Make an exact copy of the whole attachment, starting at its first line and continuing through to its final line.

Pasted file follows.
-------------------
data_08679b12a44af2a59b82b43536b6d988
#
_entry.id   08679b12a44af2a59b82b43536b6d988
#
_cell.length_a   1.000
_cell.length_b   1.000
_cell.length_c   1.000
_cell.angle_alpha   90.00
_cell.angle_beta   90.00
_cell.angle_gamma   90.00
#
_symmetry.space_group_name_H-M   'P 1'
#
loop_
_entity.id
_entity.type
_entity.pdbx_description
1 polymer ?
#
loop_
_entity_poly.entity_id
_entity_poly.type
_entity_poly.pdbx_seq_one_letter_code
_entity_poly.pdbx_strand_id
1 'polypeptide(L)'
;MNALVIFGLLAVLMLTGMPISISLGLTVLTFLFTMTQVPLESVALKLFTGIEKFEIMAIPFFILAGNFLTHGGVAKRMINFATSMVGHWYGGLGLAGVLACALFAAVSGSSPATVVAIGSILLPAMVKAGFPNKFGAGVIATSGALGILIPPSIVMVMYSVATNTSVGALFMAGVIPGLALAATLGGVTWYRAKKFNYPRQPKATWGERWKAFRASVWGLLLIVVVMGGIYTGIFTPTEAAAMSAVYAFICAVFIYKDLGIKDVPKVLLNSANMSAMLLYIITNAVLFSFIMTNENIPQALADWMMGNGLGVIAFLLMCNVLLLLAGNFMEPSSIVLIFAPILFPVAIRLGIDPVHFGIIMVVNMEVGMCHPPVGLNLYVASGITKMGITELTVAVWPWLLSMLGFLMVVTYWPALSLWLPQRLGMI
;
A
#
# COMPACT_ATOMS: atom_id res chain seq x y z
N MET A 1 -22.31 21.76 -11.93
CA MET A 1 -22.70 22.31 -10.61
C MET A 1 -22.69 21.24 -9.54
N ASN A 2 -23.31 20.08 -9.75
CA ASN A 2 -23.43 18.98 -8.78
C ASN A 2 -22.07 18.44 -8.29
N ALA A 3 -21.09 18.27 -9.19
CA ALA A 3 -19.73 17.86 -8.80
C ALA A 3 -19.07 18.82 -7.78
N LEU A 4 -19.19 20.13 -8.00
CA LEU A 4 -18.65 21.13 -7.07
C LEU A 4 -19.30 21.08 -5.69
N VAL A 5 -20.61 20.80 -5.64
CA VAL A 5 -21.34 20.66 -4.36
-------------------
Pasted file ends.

data_08679b12a44af2a59b82b43536b6d988
#
_entry.id   08679b12a44af2a59b82b43536b6d988
#
_cell.length_a   1.000
_cell.length_b   1.000
_cell.length_c   1.000
_cell.angle_alpha   90.00
_cell.angle_beta   90.00
_cell.angle_gamma   90.00
#
_symmetry.space_group_name_H-M   'P 1'
#
loop_
_entity.id
_entity.type
_entity.pdbx_description
1 polymer ?
#
loop_
_entity_poly.entity_id
_entity_poly.type
_entity_poly.pdbx_seq_one_letter_code
_entity_poly.pdbx_strand_id
1 'polypeptide(L)'
;MNALVIFGLLAVLMLTGMPISISLGLTVLTFLFTMTQVPLESVALKLFTGIEKFEIMAIPFFILAGNFLTHGGVAKRMINFATSMVGHWYGGLGLAGVLACALFAAVSGSSPATVVAIGSILLPAMVKAGFPNKFGAGVIATSGALGILIPPSIVMVMYSVATNTSVGALFMAGVIPGLALAATLGGVTWYRAKKFNYPRQPKATWGERWKAFRASVWGLLLIVVVMGGIYTGIFTPTEAAAMSAVYAFICAVFIYKDLGIKDVPKVLLNSANMSAMLLYIITNAVLFSFIMTNENIPQALADWMMGNGLGVIAFLLMCNVLLLLAGNFMEPSSIVLIFAPILFPVAIRLGIDPVHFGIIMVVNMEVGMCHPPVGLNLYVASGITKMGITELTVAVWPWLLSMLGFLMVVTYWPALSLWLPQRLGMI
;
A
#
# COMPACT_ATOMS: atom_id res chain seq x y z
N MET A 1 -22.31 21.76 -11.93
CA MET A 1 -22.70 22.31 -10.61
C MET A 1 -22.69 21.24 -9.54
N ASN A 2 -23.31 20.08 -9.75
CA ASN A 2 -23.43 18.98 -8.78
C ASN A 2 -22.07 18.44 -8.29
N ALA A 3 -21.09 18.27 -9.19
CA ALA A 3 -19.73 17.86 -8.80
C ALA A 3 -19.07 18.82 -7.78
N LEU A 4 -19.19 20.13 -8.00
CA LEU A 4 -18.65 21.13 -7.07
C LEU A 4 -19.30 21.08 -5.69
N VAL A 5 -20.61 20.80 -5.64
CA VAL A 5 -21.34 20.66 -4.36